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What Will Retirement Look Like for Our Adult Children?

For decades, the three-legged stool was the metaphor for funding retirement: Social Security, pensions and savings/investments. Because of the recession and drop in pensions, the stool started to shake. That hasn’t escaped the notice of our adult children as they watch parents head into retirement.

Savings spelled out with game pieces

The upside of those watchful eyes is that many millennials have begun saving for their own retirement. At an unprecedented age of  22, some 70 percent of working millennials are socking money away, according to a survey by the Transamerica Center for Retirement Studies. By contrast, the average boomer began saving at age 35 and average Gen Xer at 27. Thanks to this early start, millennials have amassed an average $32,000 in their 401(k) accounts, contributing about 8 percent of their salary.

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The first millennials will retire in 2046 at age 67, and they look to the future knowing that they will have to fund their own retirements. “Millennials witnessed a very traumatic chapter in the history of the American workforce,” says Transamerica president Catherine Collinson. “They saw parents lose jobs, home value and [value on their] investments, and more than a quarter had difficultly finding a job.”

So what will retirement will look like for our children? Collinson shares a few key points:


  • Social Security. “Many millennials are concerned that Social Security will not be there for them, and they are not entirely irrational,” Collinson says. Unless the system is reformed, the Social Security trust fund will empty in 2033, more than a decade before they are eligible to retire.
  • Worries about parents. More than 40 percent expect to financially support aging parents or other family members. “Millennials witnessed firsthand the challenges and struggles faced by parents through recession and retirement preparation. Many of their grandparents are also financially struggling,” she says.
  • Working longer. More than 60 percent want to retire by 65. While that’s a great goal, Gen Y needs to recognize that they have pushed back the average age of getting married, starting families and buying houses, so those hefty lifestyle expenses may extend well into their 60s and beyond.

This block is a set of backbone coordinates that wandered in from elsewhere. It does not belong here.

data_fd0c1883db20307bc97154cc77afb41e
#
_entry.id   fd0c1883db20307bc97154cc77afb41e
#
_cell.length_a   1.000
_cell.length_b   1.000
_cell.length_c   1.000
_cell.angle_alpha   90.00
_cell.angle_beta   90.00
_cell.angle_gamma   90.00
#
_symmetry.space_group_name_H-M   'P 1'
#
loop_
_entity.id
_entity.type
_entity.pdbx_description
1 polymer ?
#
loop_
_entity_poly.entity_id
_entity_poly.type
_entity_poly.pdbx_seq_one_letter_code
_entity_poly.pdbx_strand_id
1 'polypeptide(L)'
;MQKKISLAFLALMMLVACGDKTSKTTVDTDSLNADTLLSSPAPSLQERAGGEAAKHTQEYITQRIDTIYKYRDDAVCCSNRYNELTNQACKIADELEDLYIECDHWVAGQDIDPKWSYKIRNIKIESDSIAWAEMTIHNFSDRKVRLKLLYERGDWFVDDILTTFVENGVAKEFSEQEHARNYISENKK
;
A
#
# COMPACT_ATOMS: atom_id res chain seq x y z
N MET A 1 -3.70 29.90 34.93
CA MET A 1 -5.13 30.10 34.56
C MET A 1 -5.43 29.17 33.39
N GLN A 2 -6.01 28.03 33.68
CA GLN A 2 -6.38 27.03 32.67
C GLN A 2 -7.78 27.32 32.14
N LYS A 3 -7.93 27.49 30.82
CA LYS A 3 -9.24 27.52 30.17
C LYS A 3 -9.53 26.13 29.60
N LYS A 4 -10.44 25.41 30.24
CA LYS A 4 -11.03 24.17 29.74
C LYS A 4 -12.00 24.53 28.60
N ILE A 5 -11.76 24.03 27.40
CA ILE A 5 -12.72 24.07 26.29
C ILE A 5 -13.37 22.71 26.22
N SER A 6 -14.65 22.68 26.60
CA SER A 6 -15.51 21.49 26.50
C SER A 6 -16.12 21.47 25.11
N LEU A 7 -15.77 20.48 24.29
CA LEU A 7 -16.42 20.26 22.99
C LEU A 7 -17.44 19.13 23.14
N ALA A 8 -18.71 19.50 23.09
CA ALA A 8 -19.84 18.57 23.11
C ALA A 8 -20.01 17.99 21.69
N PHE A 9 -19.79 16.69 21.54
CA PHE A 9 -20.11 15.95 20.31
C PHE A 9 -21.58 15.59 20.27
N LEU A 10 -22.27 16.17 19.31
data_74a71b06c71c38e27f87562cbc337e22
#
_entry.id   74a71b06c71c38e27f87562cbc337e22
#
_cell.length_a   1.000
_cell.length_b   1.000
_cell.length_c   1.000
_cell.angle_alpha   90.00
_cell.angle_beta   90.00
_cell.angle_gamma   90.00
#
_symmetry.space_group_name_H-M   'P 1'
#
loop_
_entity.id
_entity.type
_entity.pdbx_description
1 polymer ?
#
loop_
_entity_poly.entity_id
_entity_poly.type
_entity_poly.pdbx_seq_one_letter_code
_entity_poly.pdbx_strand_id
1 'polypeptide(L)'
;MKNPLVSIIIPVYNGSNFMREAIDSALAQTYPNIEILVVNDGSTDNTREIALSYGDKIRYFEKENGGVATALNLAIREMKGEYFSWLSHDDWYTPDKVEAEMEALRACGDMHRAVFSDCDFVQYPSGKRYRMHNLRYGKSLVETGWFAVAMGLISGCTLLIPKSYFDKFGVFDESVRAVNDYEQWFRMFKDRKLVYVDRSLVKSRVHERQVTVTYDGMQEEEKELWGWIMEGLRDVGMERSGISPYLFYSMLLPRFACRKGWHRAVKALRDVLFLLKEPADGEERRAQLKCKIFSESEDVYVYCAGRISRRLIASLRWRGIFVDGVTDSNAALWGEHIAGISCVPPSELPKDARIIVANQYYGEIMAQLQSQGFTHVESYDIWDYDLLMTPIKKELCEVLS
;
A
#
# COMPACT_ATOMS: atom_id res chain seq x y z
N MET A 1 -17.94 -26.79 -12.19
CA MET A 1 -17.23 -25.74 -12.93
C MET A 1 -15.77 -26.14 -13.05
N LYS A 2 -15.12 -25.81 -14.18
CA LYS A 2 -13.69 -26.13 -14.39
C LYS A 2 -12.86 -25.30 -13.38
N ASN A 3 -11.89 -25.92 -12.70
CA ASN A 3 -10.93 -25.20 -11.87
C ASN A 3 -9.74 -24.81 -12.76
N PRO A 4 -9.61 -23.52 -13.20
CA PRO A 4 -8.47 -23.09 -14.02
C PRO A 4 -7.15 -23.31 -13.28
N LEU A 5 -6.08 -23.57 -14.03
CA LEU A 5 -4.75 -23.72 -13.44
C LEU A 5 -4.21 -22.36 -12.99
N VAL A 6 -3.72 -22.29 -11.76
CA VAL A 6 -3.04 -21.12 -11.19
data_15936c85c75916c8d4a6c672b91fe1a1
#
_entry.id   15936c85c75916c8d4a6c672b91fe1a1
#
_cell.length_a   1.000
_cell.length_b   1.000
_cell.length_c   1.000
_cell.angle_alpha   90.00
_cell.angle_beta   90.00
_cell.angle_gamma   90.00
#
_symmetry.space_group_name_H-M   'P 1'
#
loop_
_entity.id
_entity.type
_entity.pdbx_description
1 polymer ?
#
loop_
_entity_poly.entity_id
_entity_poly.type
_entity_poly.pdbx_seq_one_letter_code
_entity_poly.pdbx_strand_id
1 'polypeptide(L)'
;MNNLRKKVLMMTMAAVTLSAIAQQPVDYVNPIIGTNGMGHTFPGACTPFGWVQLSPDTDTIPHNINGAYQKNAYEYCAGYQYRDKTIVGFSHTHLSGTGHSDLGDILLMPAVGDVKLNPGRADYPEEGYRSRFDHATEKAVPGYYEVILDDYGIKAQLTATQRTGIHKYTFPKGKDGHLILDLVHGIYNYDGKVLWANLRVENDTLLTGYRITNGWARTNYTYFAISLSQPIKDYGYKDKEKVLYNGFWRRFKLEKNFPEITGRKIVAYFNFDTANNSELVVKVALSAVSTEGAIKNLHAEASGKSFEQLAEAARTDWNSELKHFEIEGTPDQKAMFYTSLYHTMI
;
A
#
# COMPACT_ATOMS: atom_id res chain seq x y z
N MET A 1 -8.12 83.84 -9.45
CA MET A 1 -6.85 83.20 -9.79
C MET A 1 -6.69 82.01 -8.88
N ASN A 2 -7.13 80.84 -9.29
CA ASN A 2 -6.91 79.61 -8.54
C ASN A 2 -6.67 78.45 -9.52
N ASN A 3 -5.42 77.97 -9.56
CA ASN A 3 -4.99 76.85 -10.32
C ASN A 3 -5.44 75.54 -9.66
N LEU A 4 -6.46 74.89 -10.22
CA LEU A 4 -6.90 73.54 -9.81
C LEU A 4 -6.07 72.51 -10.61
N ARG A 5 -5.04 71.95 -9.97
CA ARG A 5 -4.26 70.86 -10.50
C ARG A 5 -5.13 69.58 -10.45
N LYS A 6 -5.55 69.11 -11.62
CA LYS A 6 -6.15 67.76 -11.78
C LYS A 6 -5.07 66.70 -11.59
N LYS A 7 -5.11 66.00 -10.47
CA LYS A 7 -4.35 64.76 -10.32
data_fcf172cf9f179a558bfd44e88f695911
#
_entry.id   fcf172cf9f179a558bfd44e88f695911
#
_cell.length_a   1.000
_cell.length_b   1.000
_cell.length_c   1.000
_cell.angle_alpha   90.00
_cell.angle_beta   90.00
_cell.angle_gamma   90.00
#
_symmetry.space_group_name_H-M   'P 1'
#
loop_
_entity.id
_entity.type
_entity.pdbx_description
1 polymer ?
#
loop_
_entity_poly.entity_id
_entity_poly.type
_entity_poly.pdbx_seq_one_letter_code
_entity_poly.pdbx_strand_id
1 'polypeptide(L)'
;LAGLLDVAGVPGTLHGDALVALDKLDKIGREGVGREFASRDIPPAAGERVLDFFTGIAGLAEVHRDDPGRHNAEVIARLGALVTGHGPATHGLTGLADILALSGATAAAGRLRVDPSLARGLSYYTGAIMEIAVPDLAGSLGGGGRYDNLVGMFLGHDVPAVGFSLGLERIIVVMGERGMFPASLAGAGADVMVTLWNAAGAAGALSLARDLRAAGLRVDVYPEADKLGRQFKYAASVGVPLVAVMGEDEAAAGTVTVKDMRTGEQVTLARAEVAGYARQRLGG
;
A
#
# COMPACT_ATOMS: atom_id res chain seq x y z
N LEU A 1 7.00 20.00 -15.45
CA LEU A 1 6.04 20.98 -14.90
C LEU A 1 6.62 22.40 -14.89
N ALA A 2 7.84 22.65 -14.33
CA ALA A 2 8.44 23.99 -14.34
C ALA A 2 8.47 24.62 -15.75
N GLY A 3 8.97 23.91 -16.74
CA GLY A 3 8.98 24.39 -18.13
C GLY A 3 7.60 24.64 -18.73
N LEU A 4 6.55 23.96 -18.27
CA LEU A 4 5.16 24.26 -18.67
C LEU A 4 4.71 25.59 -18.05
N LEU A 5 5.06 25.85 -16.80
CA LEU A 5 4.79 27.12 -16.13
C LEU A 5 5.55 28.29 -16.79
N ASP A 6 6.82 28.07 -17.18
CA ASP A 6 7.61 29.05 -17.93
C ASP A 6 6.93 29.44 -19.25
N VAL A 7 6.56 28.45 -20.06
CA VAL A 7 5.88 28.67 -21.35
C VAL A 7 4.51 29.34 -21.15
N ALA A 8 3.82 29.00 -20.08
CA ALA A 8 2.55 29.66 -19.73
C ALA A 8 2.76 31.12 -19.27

With these things in mind, what will replace that teetering stool for our adult children? Collinson predicts a “wobbly four-legged table” with Social Security, 401(k) and similar plans, investments and work. To prepare for that, she has two suggestions that we can pass along to our adult children.

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While many millennials are typically optimistic about continuing to work into their 70s and 80s to fund their retirement, Collinson advises we remind them about what can happen to the best laid plans. Not only may they change their minds as they journey through life, but working conditions, family and health can also impact them.

“Expectations are often changed by circumstances beyond our control,” she says. In case working forever doesn’t pan out, they need to maximize their investments. To become better informed about investments, she points to online retirement guides.

Boomers have witnessed the ground shift and disappear under entire industries. Collinson advises us to warn our adult children about careers ripe for disruption. “Urge them to look beyond their current job and see how they can translate skills and get additional education and training,” she says.

While they are off to a good start, she adds, our children have a long journey ahead. “Millennials are super savers but weak on planning other aspects of retirement."

Mary W. Quigley’s blog, Mothering21 ,  tackles parenting of emerging adults and beyond.

Photo: banarfilardhi/iStock

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